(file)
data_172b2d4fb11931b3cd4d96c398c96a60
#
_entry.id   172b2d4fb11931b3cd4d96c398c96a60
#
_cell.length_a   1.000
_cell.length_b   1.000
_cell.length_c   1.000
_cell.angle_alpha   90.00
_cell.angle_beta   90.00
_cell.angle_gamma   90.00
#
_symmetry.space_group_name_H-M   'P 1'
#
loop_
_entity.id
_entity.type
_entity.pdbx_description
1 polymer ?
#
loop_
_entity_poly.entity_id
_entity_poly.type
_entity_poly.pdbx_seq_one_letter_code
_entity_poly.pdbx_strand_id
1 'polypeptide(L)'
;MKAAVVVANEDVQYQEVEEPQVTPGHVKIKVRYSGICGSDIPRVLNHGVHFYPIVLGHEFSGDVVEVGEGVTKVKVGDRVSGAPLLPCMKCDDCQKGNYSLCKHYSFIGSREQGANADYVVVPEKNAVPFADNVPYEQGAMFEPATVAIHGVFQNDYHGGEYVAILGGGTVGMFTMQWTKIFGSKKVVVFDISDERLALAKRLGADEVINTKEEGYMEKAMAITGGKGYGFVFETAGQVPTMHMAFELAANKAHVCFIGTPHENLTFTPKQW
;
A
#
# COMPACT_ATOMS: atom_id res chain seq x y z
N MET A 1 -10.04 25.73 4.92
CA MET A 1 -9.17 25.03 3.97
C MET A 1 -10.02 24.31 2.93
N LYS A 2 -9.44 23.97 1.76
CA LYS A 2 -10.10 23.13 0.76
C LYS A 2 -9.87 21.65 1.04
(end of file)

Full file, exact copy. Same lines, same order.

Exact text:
data_172b2d4fb11931b3cd4d96c398c96a60
#
_entry.id   172b2d4fb11931b3cd4d96c398c96a60
#
_cell.length_a   1.000
_cell.length_b   1.000
_cell.length_c   1.000
_cell.angle_alpha   90.00
_cell.angle_beta   90.00
_cell.angle_gamma   90.00
#
_symmetry.space_group_name_H-M   'P 1'
#
loop_
_entity.id
_entity.type
_entity.pdbx_description
1 polymer ?
#
loop_
_entity_poly.entity_id
_entity_poly.type
_entity_poly.pdbx_seq_one_letter_code
_entity_poly.pdbx_strand_id
1 'polypeptide(L)'
;MKAAVVVANEDVQYQEVEEPQVTPGHVKIKVRYSGICGSDIPRVLNHGVHFYPIVLGHEFSGDVVEVGEGVTKVKVGDRVSGAPLLPCMKCDDCQKGNYSLCKHYSFIGSREQGANADYVVVPEKNAVPFADNVPYEQGAMFEPATVAIHGVFQNDYHGGEYVAILGGGTVGMFTMQWTKIFGSKKVVVFDISDERLALAKRLGADEVINTKEEGYMEKAMAITGGKGYGFVFETAGQVPTMHMAFELAANKAHVCFIGTPHENLTFTPKQW
;
A
#
# COMPACT_ATOMS: atom_id res chain seq x y z
N MET A 1 -10.04 25.73 4.92
CA MET A 1 -9.17 25.03 3.97
C MET A 1 -10.02 24.31 2.93
N LYS A 2 -9.44 23.97 1.76
CA LYS A 2 -10.10 23.13 0.76
C LYS A 2 -9.87 21.65 1.04